Industrial Petting is one of those lesser-known titles that's currently available in Early Access. While the content isn't overflowing yet, there are still tons of adorable animals to enjoy while building up an empire of ethically sourced, fair trade exotic pets.

Stardew Valley

You had to know the country living sim Stardew Valley would make the list, right? Take things at your own pace as you learn to live off the land by farming, fishing, raising animals, and forging relationships with other members of the local community.

Of course, Stardew Valley isn't totally without stress as you manage various resources, especially if you see everything as a challenge to overcome as quickly as possible, but for the most part, this is laid-back gaming at its finest. There are a good number of mods to make things more relaxing. 

Stardew Valley also (finally) features multiplayer, so you and your friends and family can all farm together. 

For those looking to take a darker route, Graveyard Keeper offers a different, but definitely less relaxing, take on the farm-life genre. 

Animal Crossing New Horizons

New Horizons is just about the best way to take things at your own pace and forget the troubles of the world right now. Dig up fossils, catch bugs, build your house, make animal friends.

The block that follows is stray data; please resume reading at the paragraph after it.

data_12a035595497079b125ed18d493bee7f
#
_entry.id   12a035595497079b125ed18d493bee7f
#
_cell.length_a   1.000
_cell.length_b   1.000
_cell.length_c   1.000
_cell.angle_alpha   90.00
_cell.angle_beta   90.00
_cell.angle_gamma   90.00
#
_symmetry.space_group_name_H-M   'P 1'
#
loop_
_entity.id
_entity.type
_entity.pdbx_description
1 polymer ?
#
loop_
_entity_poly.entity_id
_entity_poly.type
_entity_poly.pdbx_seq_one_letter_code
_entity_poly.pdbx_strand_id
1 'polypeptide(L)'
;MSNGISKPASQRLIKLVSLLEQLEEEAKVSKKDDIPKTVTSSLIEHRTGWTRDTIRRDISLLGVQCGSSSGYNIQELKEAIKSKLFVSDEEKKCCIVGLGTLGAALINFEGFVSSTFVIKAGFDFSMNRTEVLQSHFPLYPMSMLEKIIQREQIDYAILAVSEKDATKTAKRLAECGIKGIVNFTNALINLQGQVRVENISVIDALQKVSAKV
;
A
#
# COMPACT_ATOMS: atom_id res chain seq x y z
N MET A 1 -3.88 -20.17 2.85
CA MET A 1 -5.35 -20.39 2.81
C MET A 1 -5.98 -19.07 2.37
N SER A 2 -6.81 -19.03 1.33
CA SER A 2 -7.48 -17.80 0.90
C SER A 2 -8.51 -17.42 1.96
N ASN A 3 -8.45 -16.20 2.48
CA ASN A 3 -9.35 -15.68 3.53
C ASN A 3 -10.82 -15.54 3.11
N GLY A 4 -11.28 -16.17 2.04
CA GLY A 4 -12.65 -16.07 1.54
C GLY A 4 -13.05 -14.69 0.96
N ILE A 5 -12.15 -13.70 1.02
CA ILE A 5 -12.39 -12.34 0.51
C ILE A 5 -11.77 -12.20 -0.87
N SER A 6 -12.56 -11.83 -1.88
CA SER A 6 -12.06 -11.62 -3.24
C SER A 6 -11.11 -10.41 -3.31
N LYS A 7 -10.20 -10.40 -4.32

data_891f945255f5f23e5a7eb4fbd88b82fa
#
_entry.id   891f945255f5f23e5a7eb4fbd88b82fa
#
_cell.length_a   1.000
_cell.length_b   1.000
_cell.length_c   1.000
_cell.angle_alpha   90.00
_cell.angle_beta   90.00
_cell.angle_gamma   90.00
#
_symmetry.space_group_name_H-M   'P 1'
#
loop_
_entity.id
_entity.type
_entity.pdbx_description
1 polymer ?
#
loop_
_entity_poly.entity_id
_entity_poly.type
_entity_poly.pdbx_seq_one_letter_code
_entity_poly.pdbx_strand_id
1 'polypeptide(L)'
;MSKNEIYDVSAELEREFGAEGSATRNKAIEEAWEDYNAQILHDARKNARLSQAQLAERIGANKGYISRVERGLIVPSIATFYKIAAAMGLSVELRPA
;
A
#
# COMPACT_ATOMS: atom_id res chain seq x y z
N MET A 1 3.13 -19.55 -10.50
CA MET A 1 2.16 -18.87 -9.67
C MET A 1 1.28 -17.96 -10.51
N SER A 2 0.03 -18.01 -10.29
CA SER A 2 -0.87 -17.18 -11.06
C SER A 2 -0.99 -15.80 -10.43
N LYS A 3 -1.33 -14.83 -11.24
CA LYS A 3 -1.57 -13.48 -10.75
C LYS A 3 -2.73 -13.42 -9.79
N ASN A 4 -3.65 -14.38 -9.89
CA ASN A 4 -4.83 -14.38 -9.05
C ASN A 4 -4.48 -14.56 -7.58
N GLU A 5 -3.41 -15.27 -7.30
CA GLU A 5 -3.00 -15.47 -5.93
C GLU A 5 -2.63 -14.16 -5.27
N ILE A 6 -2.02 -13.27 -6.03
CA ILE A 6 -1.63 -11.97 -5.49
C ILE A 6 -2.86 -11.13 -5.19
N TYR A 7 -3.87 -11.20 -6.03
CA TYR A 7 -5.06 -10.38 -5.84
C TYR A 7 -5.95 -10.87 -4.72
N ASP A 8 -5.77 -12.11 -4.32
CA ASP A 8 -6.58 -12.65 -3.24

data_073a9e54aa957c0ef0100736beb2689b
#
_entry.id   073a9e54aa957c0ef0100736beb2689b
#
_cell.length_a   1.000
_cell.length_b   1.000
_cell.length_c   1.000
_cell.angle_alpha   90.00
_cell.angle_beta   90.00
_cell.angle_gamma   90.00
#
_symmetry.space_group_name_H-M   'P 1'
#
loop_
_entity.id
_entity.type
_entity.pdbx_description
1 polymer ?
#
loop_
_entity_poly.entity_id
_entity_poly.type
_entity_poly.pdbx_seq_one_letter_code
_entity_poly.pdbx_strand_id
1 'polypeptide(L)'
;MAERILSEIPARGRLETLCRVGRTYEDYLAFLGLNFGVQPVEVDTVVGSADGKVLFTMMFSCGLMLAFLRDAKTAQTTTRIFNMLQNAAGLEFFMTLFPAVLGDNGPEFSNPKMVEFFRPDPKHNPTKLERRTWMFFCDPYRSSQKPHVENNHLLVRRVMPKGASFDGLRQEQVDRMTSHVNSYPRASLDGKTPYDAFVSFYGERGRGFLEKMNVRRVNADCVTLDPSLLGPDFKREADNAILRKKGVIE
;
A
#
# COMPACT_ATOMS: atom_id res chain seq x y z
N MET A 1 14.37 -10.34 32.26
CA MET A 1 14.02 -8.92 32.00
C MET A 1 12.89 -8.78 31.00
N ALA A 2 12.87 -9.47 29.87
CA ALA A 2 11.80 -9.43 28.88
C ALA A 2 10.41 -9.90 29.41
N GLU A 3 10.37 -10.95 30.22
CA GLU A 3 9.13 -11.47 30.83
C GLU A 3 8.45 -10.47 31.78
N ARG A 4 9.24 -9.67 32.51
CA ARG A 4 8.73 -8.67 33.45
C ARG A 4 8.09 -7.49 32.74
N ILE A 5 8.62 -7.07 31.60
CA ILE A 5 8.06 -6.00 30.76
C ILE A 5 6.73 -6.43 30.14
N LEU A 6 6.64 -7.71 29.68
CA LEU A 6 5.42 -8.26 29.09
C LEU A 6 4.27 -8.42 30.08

This next gen reboot of the classic Nintendo franchise lets you live out your interior (and exterior!) decorator fantasies across a whole island while slowly expanding access to new areas. Whether crafting, buying, hunting, inviting new creatures to live nearby, or just enjoying the scenery, there's also something relaxing (and fun) to do in Animal Crossing.

Slime Rancher

Back in the days of yore, heroes slaughtered slimes by the thousands in the various Dragon Quest games. Now we live in more enlightened times and realize slimes are an adorable, intelligent species that should be sustainably farmed in Slime Rancher.

The concept sounds bizarre, but it is wonderfully relaxing to suck up carrots, beets, and even chickens into your suction gun and then plop them out to feed slimes as you build up your ranch.

It is important to note that as you get towards the end, the puzzles can, in fact, become difficult and stressful. That being said, most of the game is wildly comforting and incredibly low stakes.

Yonder: The Cloud Catcher Chronicles

If you've already played My Time At Portia or Stardew Valley, then Yonder is the next farming game that should have your attention. Forget about combat or anything stressful, because The Cloud Catcher Chronicles is a wonderful lazy Sunday of a game.